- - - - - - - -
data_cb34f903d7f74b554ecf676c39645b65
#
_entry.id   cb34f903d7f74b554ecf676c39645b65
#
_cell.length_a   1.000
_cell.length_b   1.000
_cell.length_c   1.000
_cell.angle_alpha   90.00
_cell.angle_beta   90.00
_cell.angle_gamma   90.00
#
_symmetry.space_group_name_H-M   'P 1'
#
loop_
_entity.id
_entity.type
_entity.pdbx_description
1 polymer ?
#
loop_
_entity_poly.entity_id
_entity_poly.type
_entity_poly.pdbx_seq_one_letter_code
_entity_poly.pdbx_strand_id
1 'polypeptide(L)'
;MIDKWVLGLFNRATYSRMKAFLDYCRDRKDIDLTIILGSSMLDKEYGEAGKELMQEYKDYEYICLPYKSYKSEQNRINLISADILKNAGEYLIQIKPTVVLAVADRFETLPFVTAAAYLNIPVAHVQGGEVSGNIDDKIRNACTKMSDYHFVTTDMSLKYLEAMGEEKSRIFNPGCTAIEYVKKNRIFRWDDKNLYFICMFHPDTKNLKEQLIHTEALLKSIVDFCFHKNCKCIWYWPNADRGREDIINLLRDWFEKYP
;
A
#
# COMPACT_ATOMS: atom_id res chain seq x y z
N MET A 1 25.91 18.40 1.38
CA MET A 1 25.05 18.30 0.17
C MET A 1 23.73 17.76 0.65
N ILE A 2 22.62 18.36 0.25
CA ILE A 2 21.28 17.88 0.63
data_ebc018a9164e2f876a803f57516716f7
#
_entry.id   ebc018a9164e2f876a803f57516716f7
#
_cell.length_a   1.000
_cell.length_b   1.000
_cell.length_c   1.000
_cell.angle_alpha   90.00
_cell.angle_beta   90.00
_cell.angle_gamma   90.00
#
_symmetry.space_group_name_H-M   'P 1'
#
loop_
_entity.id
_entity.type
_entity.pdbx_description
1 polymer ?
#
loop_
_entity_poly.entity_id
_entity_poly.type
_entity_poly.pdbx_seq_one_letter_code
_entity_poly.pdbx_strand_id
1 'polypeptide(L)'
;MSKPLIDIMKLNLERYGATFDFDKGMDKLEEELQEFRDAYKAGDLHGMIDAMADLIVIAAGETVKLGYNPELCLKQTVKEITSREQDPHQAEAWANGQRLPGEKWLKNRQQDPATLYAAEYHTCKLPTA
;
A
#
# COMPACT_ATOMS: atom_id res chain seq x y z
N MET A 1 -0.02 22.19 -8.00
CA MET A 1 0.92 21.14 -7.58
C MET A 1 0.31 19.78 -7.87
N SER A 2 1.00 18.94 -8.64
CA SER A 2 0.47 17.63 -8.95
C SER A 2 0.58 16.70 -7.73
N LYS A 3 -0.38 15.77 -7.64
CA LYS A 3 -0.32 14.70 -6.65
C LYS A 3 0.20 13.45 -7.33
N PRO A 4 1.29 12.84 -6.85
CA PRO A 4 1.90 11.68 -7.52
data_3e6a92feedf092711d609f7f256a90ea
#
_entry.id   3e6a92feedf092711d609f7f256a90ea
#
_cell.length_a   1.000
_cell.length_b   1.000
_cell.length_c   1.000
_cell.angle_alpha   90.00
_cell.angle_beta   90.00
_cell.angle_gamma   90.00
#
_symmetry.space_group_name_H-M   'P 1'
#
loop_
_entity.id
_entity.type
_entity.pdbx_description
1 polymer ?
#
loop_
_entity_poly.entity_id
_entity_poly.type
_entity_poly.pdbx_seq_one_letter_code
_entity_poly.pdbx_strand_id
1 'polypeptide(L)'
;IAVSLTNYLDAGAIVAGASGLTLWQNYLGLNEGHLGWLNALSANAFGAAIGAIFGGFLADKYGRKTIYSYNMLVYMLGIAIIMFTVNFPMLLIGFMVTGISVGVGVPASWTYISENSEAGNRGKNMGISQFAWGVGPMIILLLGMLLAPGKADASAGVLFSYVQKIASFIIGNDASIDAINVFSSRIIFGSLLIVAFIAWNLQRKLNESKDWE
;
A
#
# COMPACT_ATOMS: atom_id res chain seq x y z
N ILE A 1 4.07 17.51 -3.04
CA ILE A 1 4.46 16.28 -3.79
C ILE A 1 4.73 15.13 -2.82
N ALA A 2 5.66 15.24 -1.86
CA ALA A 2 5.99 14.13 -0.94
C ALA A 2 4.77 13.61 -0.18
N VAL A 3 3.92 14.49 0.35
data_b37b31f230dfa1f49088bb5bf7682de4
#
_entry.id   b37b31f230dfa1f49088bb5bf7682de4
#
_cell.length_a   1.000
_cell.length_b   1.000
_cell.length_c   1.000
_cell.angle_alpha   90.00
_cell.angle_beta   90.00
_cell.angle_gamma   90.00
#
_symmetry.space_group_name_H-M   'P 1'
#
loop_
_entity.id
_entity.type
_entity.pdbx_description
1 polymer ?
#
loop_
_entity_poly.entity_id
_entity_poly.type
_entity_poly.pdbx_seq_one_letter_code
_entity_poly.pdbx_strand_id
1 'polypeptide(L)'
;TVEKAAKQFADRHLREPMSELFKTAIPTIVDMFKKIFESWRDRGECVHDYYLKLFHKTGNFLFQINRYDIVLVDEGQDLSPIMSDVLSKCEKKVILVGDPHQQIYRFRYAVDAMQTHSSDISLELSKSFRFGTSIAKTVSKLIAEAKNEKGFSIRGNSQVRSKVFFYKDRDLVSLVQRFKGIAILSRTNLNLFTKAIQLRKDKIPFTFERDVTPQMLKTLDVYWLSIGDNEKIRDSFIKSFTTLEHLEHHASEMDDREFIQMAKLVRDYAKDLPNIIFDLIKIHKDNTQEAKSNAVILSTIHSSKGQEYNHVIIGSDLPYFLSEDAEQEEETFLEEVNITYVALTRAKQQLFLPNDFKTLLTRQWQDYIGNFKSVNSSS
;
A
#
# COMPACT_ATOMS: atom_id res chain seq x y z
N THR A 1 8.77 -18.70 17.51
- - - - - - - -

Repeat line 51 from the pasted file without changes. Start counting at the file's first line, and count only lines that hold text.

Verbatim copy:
_entity.type